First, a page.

Angelina Jolie says keeping refugees out of the United States “does not make us safer” and could “worsen” the fight against terrorism.
“Shutting our door to refugees or discriminating among them is not our way, and does not make us safer,” the “Maleficent” actress says in an op-ed published Thursday in the New York Times.
“Acting out of fear is not our way. Targeting the weakest does not show strength,” Jolie, who serves as special envoy of the United Nations High Commissioner for Refugees, writes in her editorial.
“The lesson of the years we have spent fighting terrorism since Sept. 11 is that every time we depart from our values we worsen the very problem we are trying to contain,” says the Academy Award winner.
Without mentioning President Trump, Jolie rails against the executive order he signed last week that indefinitely suspends Syrian refugee resettlement, halts the entire refugee program for 120 days, and temporarily bars citizens from seven predominantly Muslim countries from entering the United States.
“Refugees are men, women and children caught in the fury of war, or the cross hairs of persecution. Far from being terrorists, they are often the victims of terrorism themselves,” Jolie argues.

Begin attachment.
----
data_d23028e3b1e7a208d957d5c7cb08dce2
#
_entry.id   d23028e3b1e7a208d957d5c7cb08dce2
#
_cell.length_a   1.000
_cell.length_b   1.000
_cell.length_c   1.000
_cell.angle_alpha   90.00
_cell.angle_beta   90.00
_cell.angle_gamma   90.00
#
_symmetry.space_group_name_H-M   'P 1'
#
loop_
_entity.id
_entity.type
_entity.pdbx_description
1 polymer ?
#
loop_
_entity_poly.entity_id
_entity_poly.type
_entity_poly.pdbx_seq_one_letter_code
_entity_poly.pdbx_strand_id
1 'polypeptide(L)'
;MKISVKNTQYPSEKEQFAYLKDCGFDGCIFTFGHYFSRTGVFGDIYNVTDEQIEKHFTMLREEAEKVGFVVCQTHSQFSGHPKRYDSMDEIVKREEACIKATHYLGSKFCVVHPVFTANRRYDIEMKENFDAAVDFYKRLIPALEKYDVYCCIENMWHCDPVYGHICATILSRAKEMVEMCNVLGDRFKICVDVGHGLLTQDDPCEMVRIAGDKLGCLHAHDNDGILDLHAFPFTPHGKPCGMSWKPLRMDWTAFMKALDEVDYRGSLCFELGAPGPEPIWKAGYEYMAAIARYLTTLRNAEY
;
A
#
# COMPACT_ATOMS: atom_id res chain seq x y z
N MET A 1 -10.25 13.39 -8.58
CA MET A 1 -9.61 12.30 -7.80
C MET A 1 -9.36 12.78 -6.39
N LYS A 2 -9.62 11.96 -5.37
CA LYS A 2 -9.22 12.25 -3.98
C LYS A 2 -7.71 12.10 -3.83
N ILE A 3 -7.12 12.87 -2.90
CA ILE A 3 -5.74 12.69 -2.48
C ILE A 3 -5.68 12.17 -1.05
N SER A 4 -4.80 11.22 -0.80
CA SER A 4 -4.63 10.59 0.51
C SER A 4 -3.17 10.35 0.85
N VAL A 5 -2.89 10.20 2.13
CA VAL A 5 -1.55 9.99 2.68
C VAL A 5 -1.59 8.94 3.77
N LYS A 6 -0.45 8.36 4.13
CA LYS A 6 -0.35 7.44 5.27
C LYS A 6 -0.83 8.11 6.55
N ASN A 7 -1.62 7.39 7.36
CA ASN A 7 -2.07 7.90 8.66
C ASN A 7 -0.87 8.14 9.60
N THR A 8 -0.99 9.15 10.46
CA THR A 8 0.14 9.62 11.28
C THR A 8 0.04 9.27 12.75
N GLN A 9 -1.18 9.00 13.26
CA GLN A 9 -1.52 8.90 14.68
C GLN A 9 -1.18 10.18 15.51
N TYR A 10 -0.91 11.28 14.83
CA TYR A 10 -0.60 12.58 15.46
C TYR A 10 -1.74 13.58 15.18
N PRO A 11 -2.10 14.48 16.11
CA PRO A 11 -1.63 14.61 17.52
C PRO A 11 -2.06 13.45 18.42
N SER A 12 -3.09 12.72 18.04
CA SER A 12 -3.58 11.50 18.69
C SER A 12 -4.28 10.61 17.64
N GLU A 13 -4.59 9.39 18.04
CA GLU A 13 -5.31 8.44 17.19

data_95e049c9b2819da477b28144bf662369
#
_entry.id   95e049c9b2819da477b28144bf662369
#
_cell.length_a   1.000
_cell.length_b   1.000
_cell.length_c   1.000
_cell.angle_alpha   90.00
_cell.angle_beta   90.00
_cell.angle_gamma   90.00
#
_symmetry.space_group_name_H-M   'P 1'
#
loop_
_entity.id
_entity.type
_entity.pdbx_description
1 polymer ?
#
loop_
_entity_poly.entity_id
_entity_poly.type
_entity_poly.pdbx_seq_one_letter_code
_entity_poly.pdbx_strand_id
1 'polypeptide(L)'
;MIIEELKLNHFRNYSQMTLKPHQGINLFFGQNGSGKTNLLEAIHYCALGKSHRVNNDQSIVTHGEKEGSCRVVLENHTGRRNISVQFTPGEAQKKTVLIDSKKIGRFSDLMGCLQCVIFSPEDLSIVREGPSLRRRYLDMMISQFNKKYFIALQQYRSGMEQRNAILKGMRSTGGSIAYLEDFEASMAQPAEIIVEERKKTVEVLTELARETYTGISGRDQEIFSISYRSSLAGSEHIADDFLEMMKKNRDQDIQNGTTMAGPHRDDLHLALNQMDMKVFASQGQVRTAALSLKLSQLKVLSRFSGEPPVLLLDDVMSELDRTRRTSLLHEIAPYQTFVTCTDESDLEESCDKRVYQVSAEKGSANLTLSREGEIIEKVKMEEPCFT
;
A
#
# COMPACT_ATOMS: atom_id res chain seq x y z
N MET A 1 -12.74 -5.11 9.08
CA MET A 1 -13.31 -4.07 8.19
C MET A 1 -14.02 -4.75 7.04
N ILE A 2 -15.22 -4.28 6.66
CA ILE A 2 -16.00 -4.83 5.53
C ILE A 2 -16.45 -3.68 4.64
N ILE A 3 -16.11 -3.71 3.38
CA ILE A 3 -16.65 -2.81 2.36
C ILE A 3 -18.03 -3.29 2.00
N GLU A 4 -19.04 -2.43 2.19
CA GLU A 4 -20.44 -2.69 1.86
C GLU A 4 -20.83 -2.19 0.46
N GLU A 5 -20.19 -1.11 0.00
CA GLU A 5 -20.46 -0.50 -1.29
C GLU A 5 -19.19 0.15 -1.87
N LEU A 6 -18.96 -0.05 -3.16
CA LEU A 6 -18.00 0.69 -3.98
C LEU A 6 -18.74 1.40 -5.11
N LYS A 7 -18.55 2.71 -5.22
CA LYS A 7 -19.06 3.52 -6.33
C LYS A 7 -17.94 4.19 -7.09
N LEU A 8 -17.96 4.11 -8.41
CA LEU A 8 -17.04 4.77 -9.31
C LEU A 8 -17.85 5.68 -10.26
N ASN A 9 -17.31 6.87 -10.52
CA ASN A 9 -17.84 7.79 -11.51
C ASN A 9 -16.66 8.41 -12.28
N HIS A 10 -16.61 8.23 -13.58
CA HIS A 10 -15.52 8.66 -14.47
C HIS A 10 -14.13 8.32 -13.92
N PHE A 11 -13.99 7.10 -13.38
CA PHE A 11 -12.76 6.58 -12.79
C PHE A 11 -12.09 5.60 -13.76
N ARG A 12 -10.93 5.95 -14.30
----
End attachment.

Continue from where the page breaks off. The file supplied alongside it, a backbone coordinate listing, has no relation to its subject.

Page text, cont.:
She writes that the U.S. allies around the world have been “shocked” by Trump’s order because of “our country’s history of giving shelter to the most vulnerable people. Americans have shed blood to defend the idea that human rights transcend culture, geography, ethnicity and religion.”
While Jolie says it’s “justifiable to consider how best to secure our borders” because of the threat of terrorism, the response “must be measured and should be based on facts, not fear.”
Jolie says as a mom of six kids “who were all born in foreign lands and are proud American citizens” she wants the country to be safe, but says, “we can manage our security without writing off citizens of entire countries — even babies — as unsafe to visit our country by virtue of geography or religion.”
Contending that refugees are subject “to the highest level of screening of any category of traveler to the United States,” the “Unbroken” director says a closed-door policy could backfire.
“If we send a message that it is acceptable to close the door to refugees, or to discriminate among them on the basis of religion, we are playing with fire. We are lighting a fuse that will burn across continents, inviting the very instability we seek to protect ourselves against,” she writes.
“We must never allow our values to become the collateral damage of a search for greater security.”